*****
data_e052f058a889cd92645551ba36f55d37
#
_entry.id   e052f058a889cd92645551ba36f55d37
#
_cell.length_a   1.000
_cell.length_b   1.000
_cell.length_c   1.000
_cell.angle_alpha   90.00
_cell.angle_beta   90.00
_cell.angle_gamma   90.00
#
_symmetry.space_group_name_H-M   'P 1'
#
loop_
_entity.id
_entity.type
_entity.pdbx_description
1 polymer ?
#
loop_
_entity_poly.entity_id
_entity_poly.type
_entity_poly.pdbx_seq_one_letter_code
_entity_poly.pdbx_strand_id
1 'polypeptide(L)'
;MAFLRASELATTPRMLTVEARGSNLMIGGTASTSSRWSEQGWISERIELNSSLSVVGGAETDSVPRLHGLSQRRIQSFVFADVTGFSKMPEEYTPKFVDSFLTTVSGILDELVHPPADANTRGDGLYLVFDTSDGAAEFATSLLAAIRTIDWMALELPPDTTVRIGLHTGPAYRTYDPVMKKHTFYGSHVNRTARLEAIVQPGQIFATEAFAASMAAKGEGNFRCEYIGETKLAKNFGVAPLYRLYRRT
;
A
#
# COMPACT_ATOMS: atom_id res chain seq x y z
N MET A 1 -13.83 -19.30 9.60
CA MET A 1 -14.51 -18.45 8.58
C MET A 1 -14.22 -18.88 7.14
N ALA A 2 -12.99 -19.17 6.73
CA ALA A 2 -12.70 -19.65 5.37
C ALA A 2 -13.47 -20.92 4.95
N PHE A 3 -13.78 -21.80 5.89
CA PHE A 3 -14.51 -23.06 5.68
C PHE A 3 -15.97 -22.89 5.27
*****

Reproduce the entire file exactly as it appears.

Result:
data_e052f058a889cd92645551ba36f55d37
#
_entry.id   e052f058a889cd92645551ba36f55d37
#
_cell.length_a   1.000
_cell.length_b   1.000
_cell.length_c   1.000
_cell.angle_alpha   90.00
_cell.angle_beta   90.00
_cell.angle_gamma   90.00
#
_symmetry.space_group_name_H-M   'P 1'
#
loop_
_entity.id
_entity.type
_entity.pdbx_description
1 polymer ?
#
loop_
_entity_poly.entity_id
_entity_poly.type
_entity_poly.pdbx_seq_one_letter_code
_entity_poly.pdbx_strand_id
1 'polypeptide(L)'
;MAFLRASELATTPRMLTVEARGSNLMIGGTASTSSRWSEQGWISERIELNSSLSVVGGAETDSVPRLHGLSQRRIQSFVFADVTGFSKMPEEYTPKFVDSFLTTVSGILDELVHPPADANTRGDGLYLVFDTSDGAAEFATSLLAAIRTIDWMALELPPDTTVRIGLHTGPAYRTYDPVMKKHTFYGSHVNRTARLEAIVQPGQIFATEAFAASMAAKGEGNFRCEYIGETKLAKNFGVAPLYRLYRRT
;
A
#
# COMPACT_ATOMS: atom_id res chain seq x y z
N MET A 1 -13.83 -19.30 9.60
CA MET A 1 -14.51 -18.45 8.58
C MET A 1 -14.22 -18.88 7.14
N ALA A 2 -12.99 -19.17 6.73
CA ALA A 2 -12.70 -19.65 5.37
C ALA A 2 -13.47 -20.92 4.95
N PHE A 3 -13.78 -21.80 5.89
CA PHE A 3 -14.51 -23.06 5.68
C PHE A 3 -15.97 -22.89 5.27